An interesting detail is that the toes are closer to rounded boot toes than slippers, meaning that if you wear them with pants that drape over your heels, they almost appear as if you're wearing boots.

WP Standard Mr. Grumpy Slippers
WP Standard Mr. Grumpy Slippers
Natural tan Cancun huarache sandals from Chamula.

Chamula Cancun Huaraches

Huaraches are a type of shoe, often referred to as a sandal, worn throughout Mexico and the Southwest United States. They're derived from the woven leather footwear worn for centuries by the indigenous people of that area. The loosely woven design provides your feet with ample air supply to stay cool in the hot desert climate.

There are many subtle variations on the design coming from local traditions, but they're made with solid leather footbeds and loosely woven leather uppers. If you’re ever in Mexico, you can find local shops that have been making huaraches for generations, but the closest thing you can find on the internet comes from Chamula.

The Cancun from Chamula is a hybrid between a loafer and a huarache. The uppers use a loafer-style silhouette, but they're constructed with woven leather. Leather lining on the heels provides more support than a traditional huarache design. These semi-casual slip-ons can be swapped out for your flip-flops on vacation or swapped out with your loafers for a night out. Chamula also added rubber soles for enhanced grip so they’re perfect beach and pool shoes.

Chamula Cancun Huaraches
Chamula Cancun Huaraches
Navy Belgian slippers with white piping from Robert August.

Robert August Sheridan Rd Belgian Slipper

Belgian loafers, or simply Belgians, are a variety of slip-on shoes akin to loafers that are named after their country of origin. They differ from traditional loafers by having shorter heels, softer bodies, and more subtle details.

The penny loafer patches or tassels are replaced with small leather or fabric bows. They also generally feature piping rather than stitching around the toes and tongues. They are a more comfortable alternative to loafers because they feel like slippers to the wearer while remaining interchangeable in appearance.

Some would argue that proper Belgians should come from Belgium, but Las Vegas cobbler Robert August begs to differ. His line stands toe to toe with the European heritage brands in both appearance and quality. Better still, Robert August shoes are made-to-measure. Meaning you can customize the fit and finish so your shoes look and wear exactly how you want them to. You can even build your own custom design on the website.

Robert August Sheridan Rd Belgian Slipper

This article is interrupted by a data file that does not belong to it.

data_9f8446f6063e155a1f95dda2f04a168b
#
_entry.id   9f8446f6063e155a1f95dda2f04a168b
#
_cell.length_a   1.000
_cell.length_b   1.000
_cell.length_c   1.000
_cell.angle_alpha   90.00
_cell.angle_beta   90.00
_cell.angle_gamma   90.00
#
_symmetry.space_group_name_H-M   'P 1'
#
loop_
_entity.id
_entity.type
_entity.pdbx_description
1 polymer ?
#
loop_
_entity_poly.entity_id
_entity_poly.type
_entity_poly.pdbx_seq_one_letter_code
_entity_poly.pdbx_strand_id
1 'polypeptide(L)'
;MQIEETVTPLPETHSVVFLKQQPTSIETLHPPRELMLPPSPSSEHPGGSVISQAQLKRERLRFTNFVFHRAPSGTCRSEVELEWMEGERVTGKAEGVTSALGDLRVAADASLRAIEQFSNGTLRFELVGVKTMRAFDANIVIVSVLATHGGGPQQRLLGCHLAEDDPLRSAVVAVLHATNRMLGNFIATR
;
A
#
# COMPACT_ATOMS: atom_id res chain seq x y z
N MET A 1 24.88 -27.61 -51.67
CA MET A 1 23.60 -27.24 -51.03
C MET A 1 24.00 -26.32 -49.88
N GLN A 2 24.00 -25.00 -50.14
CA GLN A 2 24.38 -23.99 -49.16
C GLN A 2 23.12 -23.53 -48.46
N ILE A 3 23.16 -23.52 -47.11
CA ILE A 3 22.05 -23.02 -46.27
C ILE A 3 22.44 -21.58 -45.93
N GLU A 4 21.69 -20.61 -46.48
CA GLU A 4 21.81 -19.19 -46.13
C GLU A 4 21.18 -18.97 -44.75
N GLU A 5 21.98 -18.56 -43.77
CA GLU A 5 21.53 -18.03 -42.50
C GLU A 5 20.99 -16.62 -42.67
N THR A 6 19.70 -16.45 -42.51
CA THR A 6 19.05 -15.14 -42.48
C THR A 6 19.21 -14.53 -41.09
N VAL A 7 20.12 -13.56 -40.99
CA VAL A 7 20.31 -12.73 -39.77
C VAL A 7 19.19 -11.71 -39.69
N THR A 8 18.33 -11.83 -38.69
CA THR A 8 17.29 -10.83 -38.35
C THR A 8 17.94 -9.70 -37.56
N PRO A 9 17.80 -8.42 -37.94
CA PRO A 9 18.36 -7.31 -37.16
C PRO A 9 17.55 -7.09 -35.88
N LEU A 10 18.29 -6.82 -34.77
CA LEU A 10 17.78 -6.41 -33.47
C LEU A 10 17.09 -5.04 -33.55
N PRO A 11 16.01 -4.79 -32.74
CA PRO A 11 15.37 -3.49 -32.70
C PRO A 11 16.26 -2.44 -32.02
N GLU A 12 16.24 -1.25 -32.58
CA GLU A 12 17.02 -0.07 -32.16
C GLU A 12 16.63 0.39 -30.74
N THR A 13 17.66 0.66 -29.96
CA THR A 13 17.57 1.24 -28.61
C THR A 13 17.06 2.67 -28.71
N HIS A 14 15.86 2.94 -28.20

Robert August Sheridan Rd Belgian Slipper
Red and blue needlepoint slippers from Stubbs and Wootton.

Stubbs and Wootton Needlepoint Slipper

Stubbs and Wootton are hardly the original luxury slippers, as the design has been around since at least the 17th century, but its slippers are the best on the market today.

The brand is headquartered in Palm Springs, but its shoes are hand constructed from the needlepoint knit to the stacked wood heels in Spain. The price may seem steep at face value, but you’re getting what you pay for with the quality. Stubbs and Wootton will stretch your slippers for you if they don’t fit perfectly and it'll resole your shoes when the soles wear out. It will also repair the stitching if the needlepoint ever gets damaged.

The designs range from cheeky, like a "Do Not Disturb" hang tag embroidery, to classic, like the Persian rug-inspired patterns. The company also has collaborations with Monopoly, Peanuts, several Ivy League universities, and Wm Brown Magazine. It offers a wide range of slip-on shoes but its best, in our opinion, are the needlepoint slippers. Though the toe boxes are leather lined for support, the rest of the uppers is linen so they are lightweight and breathable.

Stubbs and Wootton Needlepoint Slipper
Stubbs and Wootton Needlepoint Slipper
Del Toro black velvet slippers with Jolly Roger embroidery.

Del Toro Black Velvet Slipper II

Del Toro makes a wide range of comfortable and stylish slip-on shoes, including loafers and Belgians. However, its best slide-and-ride option comes from its line of velvet slippers.

Velvet slippers as we know them today are an evolution of English smoking shoes or house slippers. They were designed to be worn around the house when having an after-dinner smoke or just lounging about before bed. Modern interpretations with more outdoor-appropriate soles have had a moment for the past few years.

Del Toro made a clever move to set its velvet slippers apart from the competition. It added two rubber insets to the soles, just as you would find in most leather dress shoes. With that traction, you can take this classically at-home design out and about. It's a good thing, too, because you're going to want as many people as possible to see you wearing them. They offer a range of solid colors, but the black embroidered with a Jolly Roger is the highly recommended choice.

Del Toro Black Velvet Slipper II
Del Toro Black Velvet Slipper II
Blue with white and red stripe espadrilles from Soludos.

Soludos Dali Espadrilles

Espadrilles are simple, lightweight, flat-soled shoes native to France and Spain. They're constructed from unlined canvas uppers, usually a single piece or two pieces stitched together, with woven rope footbeds.

Modern designs usually feature rubber soles glued to the rope footbeds for enhanced durability and traction, but traditionally the soles were rope. The name is derived from the type of straw rope that was originally used to produce them, known as esparto.

Espadrilles have been around for centuries in France and Spain, but Soludos is primarily responsible for making them fashionable in America over the past decade. The Dali model is named after the famous Spanish artist Salvador Dali, who was known to be a big fan of espadrilles.

These shoes follow the traditional design very closely, with some minor modern upgrades like rubber soles. These slip-ons are a more sophisticated upgrade to your rubber slides or thong sandals. Wear them casually when you need to step out for some errands or meet up with friends.

Soludos Dali Espadrilles
Soludos Dali Espadrilles

The range of slip-on shoes out there goes far beyond boat shoes and loafers. Sure, they have their place, but they can also get stale. You can find slip-ons on this list to match any outfit and any occasion. They are a significant upgrade to sandals and eliminate the tedious need to tie laces. Find the right shoes on this list to match your style and budget and you will find your new go-to footwear. A great pair of slip-on shoes will always be the best don't-have-to-think-about-it, goes-with-everything, minimal effort shoes. Yet you won’t be skimping on style because every shoe on this list is a wardrobe upgrade, guaranteed.